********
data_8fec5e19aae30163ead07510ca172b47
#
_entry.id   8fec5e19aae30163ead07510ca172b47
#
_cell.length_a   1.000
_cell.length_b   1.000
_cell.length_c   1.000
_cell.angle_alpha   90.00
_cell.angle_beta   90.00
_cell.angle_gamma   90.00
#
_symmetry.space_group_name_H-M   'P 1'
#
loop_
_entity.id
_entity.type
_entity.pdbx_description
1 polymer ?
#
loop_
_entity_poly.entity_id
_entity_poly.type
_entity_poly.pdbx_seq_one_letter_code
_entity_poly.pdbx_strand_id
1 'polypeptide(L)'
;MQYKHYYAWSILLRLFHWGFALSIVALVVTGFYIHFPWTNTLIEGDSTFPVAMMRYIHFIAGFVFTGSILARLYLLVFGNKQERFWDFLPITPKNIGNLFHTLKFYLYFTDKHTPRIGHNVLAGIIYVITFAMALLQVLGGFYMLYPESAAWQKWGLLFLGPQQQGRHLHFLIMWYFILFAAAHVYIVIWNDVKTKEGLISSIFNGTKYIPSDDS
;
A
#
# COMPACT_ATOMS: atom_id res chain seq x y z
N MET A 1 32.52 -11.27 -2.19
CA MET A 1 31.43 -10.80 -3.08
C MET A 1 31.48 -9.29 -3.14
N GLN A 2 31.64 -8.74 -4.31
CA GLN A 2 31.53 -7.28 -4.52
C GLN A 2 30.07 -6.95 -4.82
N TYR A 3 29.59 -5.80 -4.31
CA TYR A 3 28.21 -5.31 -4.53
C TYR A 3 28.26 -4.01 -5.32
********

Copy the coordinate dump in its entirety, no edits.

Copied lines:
data_8fec5e19aae30163ead07510ca172b47
#
_entry.id   8fec5e19aae30163ead07510ca172b47
#
_cell.length_a   1.000
_cell.length_b   1.000
_cell.length_c   1.000
_cell.angle_alpha   90.00
_cell.angle_beta   90.00
_cell.angle_gamma   90.00
#
_symmetry.space_group_name_H-M   'P 1'
#
loop_
_entity.id
_entity.type
_entity.pdbx_description
1 polymer ?
#
loop_
_entity_poly.entity_id
_entity_poly.type
_entity_poly.pdbx_seq_one_letter_code
_entity_poly.pdbx_strand_id
1 'polypeptide(L)'
;MQYKHYYAWSILLRLFHWGFALSIVALVVTGFYIHFPWTNTLIEGDSTFPVAMMRYIHFIAGFVFTGSILARLYLLVFGNKQERFWDFLPITPKNIGNLFHTLKFYLYFTDKHTPRIGHNVLAGIIYVITFAMALLQVLGGFYMLYPESAAWQKWGLLFLGPQQQGRHLHFLIMWYFILFAAAHVYIVIWNDVKTKEGLISSIFNGTKYIPSDDS
;
A
#
# COMPACT_ATOMS: atom_id res chain seq x y z
N MET A 1 32.52 -11.27 -2.19
CA MET A 1 31.43 -10.80 -3.08
C MET A 1 31.48 -9.29 -3.14
N GLN A 2 31.64 -8.74 -4.31
CA GLN A 2 31.53 -7.28 -4.52
C GLN A 2 30.07 -6.95 -4.82
N TYR A 3 29.59 -5.80 -4.31
CA TYR A 3 28.21 -5.31 -4.53
C TYR A 3 28.26 -4.01 -5.32